Would they miss you?
This question lies at the heart of Seth Godin’s best-selling book, Linchpin, challenging us in every sphere of life.
Are we really as indispensable as we assume we are?
Are You Making an Impact?
What would happen if your business closed its doors?
What would happen if your church or non-profit ran out of capital and disbanded?
What if your family broke up?
What would happen if you gave up social media?
What happens if you died in a car accident?
Would anyone notice? Would anyone care?
The World Needs Linchpins
Being a vital part of our world means we’d be missed if we were gone. Our invaluable contribution would be noticed, and the space we inhabit would be less __________ (fill in the blank with the value you add) because we were no longer shaping it.
Today, our cities need citizens who see themselves as linchpins. Our neighborhoods need residents who see themselves as contributors. Our churches and non-profits need members and donors who see themselves as givers, not merely consumers. And our businesses need team members who are looking to serve, not be served.
We need linchpins like we never have before.
What Do Linchpins Do?
I believe linchpins do three things, which make all the difference.
1. Linchpins serve where they are.
It’s tremendously difficult to be planted and focused in one area today. We pick our heads up and constantly check out what others are doing somewhere else. While the knowledge and connectivity are enlightening, the result is often a lack of focus and effectiveness where we are.
We want to lead and have influence, but we don’t understand those come from serving others. I remind my team and church often, “If serving is below you, then leading is beyond you.” We must resist the temptation to want to stand on a stage without putting in the work to build it first.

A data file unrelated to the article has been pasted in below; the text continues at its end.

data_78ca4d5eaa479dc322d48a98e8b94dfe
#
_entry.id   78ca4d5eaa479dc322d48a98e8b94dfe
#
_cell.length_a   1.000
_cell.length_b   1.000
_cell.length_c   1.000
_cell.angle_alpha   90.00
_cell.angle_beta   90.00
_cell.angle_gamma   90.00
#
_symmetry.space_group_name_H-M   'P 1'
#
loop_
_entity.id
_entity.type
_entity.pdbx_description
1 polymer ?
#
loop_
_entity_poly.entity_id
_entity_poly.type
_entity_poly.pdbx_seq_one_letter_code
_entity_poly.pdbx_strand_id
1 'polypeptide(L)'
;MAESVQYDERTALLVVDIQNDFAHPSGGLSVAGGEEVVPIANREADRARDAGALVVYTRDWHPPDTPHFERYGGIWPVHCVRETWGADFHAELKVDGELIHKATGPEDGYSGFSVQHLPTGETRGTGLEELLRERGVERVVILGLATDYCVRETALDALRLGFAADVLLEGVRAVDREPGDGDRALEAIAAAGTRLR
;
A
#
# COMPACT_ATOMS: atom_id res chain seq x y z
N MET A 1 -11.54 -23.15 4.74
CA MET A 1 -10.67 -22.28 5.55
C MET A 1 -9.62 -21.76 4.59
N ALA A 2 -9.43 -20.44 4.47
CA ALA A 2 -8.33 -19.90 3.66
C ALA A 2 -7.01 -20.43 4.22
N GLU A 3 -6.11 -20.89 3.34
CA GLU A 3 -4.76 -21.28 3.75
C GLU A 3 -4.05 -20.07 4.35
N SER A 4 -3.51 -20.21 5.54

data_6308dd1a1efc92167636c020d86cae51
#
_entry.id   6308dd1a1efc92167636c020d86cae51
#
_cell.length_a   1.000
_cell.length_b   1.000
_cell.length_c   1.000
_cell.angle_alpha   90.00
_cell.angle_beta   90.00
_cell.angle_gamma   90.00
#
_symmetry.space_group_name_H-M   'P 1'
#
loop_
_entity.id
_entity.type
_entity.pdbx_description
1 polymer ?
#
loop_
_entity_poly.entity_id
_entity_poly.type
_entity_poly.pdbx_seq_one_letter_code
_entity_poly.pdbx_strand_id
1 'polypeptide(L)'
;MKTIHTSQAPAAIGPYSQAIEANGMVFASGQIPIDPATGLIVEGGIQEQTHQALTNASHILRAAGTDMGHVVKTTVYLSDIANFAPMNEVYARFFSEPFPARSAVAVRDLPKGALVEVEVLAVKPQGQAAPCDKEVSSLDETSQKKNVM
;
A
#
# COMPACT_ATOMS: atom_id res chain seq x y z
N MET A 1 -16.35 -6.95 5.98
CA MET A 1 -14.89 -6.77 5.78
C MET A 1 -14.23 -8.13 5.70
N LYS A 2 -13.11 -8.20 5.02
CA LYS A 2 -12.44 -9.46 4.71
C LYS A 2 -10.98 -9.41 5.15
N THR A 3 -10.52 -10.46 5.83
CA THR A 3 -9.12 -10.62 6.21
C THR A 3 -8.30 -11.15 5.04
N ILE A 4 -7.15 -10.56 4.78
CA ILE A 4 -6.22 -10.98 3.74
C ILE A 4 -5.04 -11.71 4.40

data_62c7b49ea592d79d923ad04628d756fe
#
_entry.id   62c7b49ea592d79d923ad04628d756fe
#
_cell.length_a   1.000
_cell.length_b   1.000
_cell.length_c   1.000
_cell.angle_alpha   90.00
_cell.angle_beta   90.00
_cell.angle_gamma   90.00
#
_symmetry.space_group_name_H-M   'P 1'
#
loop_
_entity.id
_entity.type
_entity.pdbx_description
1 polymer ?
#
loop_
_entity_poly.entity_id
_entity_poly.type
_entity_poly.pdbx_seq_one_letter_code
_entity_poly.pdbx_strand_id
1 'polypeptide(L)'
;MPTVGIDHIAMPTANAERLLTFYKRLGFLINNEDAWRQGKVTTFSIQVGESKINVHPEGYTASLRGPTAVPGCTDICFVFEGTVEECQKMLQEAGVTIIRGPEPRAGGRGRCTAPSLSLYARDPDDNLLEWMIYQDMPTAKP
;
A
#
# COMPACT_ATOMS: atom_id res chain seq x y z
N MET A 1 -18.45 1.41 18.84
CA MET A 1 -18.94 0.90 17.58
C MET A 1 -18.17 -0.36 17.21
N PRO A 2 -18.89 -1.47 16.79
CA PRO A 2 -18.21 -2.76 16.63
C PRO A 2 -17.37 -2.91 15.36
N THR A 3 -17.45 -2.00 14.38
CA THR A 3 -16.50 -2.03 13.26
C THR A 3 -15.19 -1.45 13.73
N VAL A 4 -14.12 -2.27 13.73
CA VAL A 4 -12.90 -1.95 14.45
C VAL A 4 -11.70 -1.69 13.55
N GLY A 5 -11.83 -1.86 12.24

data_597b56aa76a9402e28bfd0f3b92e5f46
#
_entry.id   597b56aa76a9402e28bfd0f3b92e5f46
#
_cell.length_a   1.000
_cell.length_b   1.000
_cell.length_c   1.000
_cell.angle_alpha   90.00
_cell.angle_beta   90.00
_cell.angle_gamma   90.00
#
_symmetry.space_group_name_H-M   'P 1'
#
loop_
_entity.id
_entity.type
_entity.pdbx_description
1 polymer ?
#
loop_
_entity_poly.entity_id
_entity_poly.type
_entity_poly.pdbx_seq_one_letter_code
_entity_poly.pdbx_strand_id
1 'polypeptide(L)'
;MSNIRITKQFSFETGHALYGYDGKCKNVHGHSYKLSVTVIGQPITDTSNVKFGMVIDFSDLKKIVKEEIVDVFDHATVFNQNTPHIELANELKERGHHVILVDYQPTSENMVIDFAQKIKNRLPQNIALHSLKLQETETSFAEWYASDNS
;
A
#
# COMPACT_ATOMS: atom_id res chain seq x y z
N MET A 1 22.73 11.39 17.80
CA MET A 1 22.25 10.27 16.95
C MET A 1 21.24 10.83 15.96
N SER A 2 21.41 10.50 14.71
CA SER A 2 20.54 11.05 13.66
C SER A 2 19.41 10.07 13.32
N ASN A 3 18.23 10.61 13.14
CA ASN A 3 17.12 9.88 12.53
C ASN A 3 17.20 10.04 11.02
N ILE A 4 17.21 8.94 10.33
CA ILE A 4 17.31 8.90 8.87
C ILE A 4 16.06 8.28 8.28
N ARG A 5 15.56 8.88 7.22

I love the spirit of John Wesley. He once said, “Do what you can with you have where you are.” This kind of faithful optimism is what changes the places we live, work, study, and play.
When we serve where we are, our location often grows because our service opens new doors. We make an invaluable contribution where we are and gain opportunities to make additional contributions other places.
If we cannot serve and make a difference where we are now, we’ll never have the chance to do so anywhere else. If we cannot find value in loving and serving the people we know today, we’ll never love and serve the people we want to know in the future.
2. Linchpins neighbor, instead of asking, “Who is my neighbor?”
One of the most powerful stories about what it means to be a neighbor comes from the pages of the Bible. This famous story is known as the Parable of the Good Samaritan.
Ever the interactive and provocative teacher, Jesus responds to a question about who is one’s neighbor by telling a story of a man who is beaten and robbed. This wounded traveler is ignored by preoccupied religious types, but later cared for and financially served by a devalued and marginalized outsider. Jesus turns the original question back to his audience and says, “Who acted like a neighbor?”
I don’t know about you, but I often end up in conversations about “Who is my neighbor?” and “What does it mean to be a good citizen?” These are worthwhile discussions, but talking about them can become a substitute for doing something in response.